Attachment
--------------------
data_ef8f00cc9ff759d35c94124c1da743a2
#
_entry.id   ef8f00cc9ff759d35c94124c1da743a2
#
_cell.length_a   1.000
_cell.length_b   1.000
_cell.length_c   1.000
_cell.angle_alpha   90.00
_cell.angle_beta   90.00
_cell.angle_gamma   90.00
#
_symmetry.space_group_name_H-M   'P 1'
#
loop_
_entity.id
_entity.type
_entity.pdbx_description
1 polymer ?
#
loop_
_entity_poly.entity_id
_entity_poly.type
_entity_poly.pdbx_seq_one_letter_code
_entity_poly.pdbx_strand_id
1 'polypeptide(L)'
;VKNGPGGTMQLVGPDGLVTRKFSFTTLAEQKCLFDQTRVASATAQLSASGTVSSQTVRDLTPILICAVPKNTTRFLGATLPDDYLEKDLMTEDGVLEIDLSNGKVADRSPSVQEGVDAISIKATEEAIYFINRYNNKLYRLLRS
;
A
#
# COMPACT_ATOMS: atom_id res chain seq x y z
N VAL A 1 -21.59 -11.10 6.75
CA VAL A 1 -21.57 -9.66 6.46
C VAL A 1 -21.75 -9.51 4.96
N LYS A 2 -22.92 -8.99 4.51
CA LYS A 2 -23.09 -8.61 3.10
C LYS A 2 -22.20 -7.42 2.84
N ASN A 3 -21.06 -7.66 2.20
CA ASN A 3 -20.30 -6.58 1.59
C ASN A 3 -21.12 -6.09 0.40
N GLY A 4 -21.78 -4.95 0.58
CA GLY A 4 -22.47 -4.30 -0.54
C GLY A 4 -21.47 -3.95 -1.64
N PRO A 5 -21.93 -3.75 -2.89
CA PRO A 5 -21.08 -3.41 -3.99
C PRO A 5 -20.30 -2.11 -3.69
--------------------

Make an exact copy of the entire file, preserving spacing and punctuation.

data_ef8f00cc9ff759d35c94124c1da743a2
#
_entry.id   ef8f00cc9ff759d35c94124c1da743a2
#
_cell.length_a   1.000
_cell.length_b   1.000
_cell.length_c   1.000
_cell.angle_alpha   90.00
_cell.angle_beta   90.00
_cell.angle_gamma   90.00
#
_symmetry.space_group_name_H-M   'P 1'
#
loop_
_entity.id
_entity.type
_entity.pdbx_description
1 polymer ?
#
loop_
_entity_poly.entity_id
_entity_poly.type
_entity_poly.pdbx_seq_one_letter_code
_entity_poly.pdbx_strand_id
1 'polypeptide(L)'
;VKNGPGGTMQLVGPDGLVTRKFSFTTLAEQKCLFDQTRVASATAQLSASGTVSSQTVRDLTPILICAVPKNTTRFLGATLPDDYLEKDLMTEDGVLEIDLSNGKVADRSPSVQEGVDAISIKATEEAIYFINRYNNKLYRLLRS
;
A
#
# COMPACT_ATOMS: atom_id res chain seq x y z
N VAL A 1 -21.59 -11.10 6.75
CA VAL A 1 -21.57 -9.66 6.46
C VAL A 1 -21.75 -9.51 4.96
N LYS A 2 -22.92 -8.99 4.51
CA LYS A 2 -23.09 -8.61 3.10
C LYS A 2 -22.20 -7.42 2.84
N ASN A 3 -21.06 -7.66 2.20
CA ASN A 3 -20.30 -6.58 1.59
C ASN A 3 -21.12 -6.09 0.40
N GLY A 4 -21.78 -4.95 0.58
CA GLY A 4 -22.47 -4.30 -0.54
C GLY A 4 -21.47 -3.95 -1.64
N PRO A 5 -21.93 -3.75 -2.89
CA PRO A 5 -21.08 -3.41 -3.99
C PRO A 5 -20.30 -2.11 -3.69